Chinese Skywalks

This is something that everyone thinks about constantly. Why am I stuck on this stupid bus on the tarmac with 50 other people crammed in, while my plane is right there? Why didn’t I just walk across?

Skywalks (or Skyway or Skybridge or “that tunnel I take from the gate to the airplane) is actually an amenity that most Americans are used to that we really only get upset about when it’s gone. Southwest is our “budget” airline — increasingly hard to imagine as such — so we’re used to good service.

China Flights

But even though the US certainly has its share of budget airlines, they are nothing like the horror stories you see in Europe. People loathe Easy Jet and Ryan Air immensely. But it’s only cause European and Middle Eastern airlines are so quality, that the budget airlines stand in such stark contrast.

Skywalks in the US are par for the course. In other places, however, budget airlines use them extensively. Go ahead and take a Ryan Air flight to Paris-Beauvais. In addition to it being incredibly far (56 miles from the Eiffel Tower, in fact) you will not be accustomed to such a setup.

You will take a bus. You will be crammed. But I don’t think the mere existence of skywalks abroad is peculiar, but its ubiquity.

This is magnified in China. A hundredfold. For the most part, many airlines don’t have skywalks as standard for the cheaper flights. I have flown every major airline in China: China Southern, China Eastern, Air China and Hainan, in addition to budget airline, Spring, which is an abysmal experience.

I am discluding the Hong Kong gem, Cathay Pacific, as they are straight up one of the best airlines in the world. That being said, Hainan Airlines isn’t too shabby either, per the same article. I am, in no way, saying mainland airlines are bad. In fact, I’ll say the opposite. I think the Big Four (if you will) are fantastic, even better than the Big 3 in the US. Though if you set the bar low enough, you’ll trip over it.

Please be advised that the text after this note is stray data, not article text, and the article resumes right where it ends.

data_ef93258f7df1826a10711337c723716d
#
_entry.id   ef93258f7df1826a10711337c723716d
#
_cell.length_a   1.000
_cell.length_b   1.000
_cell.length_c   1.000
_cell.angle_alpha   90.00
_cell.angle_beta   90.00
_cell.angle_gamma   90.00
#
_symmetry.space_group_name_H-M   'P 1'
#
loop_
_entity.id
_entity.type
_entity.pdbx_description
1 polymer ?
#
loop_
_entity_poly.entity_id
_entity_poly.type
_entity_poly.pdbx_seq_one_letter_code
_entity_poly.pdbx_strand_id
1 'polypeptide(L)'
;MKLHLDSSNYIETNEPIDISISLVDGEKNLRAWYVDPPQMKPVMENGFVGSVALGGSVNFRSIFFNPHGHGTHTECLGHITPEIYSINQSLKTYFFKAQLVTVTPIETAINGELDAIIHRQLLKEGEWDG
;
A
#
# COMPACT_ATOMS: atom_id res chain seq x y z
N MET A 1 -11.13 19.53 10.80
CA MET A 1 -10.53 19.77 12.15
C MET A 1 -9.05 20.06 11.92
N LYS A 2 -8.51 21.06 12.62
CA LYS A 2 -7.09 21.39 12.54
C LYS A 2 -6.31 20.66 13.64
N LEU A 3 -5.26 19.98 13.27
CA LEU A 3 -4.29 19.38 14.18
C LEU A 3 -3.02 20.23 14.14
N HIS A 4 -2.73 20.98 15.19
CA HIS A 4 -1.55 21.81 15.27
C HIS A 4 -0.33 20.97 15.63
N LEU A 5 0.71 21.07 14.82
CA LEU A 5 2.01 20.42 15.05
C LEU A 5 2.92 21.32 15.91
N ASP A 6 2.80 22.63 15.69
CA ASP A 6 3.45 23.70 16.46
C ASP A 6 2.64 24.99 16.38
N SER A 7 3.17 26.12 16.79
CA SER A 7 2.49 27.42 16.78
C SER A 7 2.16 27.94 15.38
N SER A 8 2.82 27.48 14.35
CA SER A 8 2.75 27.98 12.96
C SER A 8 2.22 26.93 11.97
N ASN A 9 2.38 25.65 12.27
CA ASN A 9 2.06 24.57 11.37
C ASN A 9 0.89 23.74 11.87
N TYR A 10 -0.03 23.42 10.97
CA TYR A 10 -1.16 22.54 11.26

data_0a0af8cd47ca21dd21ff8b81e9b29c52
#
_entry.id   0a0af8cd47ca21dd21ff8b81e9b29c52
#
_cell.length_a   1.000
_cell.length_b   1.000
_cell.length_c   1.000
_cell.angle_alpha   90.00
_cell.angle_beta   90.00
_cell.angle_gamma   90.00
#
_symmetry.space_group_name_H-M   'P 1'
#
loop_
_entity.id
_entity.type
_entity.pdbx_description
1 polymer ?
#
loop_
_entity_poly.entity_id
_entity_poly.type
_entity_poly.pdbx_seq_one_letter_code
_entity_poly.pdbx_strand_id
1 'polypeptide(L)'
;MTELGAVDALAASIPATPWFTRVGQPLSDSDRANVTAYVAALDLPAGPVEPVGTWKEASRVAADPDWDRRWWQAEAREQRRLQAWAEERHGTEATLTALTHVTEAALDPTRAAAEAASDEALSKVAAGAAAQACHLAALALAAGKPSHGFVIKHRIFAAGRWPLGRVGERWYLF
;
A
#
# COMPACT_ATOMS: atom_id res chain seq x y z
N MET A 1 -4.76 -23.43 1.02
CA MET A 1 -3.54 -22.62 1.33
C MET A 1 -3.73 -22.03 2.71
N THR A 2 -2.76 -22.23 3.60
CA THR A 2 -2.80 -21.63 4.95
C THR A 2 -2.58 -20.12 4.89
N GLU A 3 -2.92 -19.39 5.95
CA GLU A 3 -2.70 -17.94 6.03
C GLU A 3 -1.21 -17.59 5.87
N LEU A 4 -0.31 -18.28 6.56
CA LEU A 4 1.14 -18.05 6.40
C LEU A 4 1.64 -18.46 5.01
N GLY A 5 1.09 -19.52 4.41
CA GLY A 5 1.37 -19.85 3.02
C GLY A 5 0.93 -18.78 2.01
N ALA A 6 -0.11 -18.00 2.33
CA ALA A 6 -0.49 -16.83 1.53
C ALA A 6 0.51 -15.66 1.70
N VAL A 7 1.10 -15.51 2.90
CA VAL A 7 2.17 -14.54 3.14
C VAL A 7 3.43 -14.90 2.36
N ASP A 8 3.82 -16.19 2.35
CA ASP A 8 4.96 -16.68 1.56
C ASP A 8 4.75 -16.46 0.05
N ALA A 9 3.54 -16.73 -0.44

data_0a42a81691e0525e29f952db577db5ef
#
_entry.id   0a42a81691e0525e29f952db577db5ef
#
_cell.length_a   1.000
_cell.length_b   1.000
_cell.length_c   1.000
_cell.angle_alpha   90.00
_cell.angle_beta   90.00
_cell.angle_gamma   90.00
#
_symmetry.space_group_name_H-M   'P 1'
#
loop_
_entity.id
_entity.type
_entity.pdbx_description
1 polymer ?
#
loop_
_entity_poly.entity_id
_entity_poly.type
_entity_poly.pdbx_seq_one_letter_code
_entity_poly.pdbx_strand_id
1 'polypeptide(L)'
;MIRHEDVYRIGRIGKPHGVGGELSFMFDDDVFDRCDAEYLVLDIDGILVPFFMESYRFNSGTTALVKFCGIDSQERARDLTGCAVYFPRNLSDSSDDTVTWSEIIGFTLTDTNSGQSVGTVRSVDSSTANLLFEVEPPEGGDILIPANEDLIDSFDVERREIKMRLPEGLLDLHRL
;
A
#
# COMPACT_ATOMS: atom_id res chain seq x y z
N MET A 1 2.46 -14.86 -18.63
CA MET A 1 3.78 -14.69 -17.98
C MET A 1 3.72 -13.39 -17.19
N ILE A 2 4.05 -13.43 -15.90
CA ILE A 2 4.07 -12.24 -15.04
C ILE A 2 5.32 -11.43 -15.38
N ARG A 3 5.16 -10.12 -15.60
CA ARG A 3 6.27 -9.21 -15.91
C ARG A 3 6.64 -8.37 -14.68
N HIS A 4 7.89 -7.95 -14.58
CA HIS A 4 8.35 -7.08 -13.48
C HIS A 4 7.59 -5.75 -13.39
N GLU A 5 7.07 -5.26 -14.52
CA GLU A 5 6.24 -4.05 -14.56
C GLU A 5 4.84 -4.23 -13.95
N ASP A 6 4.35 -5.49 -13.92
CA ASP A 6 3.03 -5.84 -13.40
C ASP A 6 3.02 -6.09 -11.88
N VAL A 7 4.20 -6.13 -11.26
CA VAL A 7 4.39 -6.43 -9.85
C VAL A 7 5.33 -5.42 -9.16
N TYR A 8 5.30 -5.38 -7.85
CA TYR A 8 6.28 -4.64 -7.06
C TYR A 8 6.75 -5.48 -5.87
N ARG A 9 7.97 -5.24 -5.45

I think all four airlines have stellar service, modern fleets and convenient amenities. This point is more matter-of-fact than judgmental.

China will soon be the world leader in airline passengers, and are already second on the list. The market has absolutely exploded, and they are attempting to enter the same market as Boeing and Airbus, with their C919.

Even as their expansive high speed rail network is connecting more and more cities everyday, the network of planes crisscrossing the sky grows.

That being said, it’s still a very young market, so norms are obviously different from those in more established spaces like the US or the UK. Most Chinese don’t necessarily care about some of the peripheral offerings of a flight; the main deal breaker is price. In that regard, it’s not too different from the American views on flights.

However, that perspective must be contextualized for the given markets. If Americans came to expect being bussed on the tarmac to the flight, then any price would reflect that. But we don’t expect it.


Chinese don’t expect skywalks. (I’m obviously generalizing hard.) And so they are not included in minimum prices by the airlines. Even if flying Air China or Hainan, except for certain flights, you do not get a skywalk. Sorry.

As the market matures, I’m sure they will become standard. However, as they cost airlines more money to have a skywalk (price discrimination in action) than to bus passengers to the plane, the savings craved by a Chinese consumer will be met

Therefore, even as Beijing and Shanghai (among other cities) boast internationally renowned airports, and Chinese airlines rank among the world’s best, you will see something as simple as skywalks be less available than seems otherwise.

It’s not a function of quality, but of market demands and reality. This is not to knock Chinese airlines but to highlight a peculiarity.

Let me know what you think in the comments below! Do you have experience with Chinese airports or airlines?

Like what you’re reading on China? Check out some other related articles in: The China Chronicles!!

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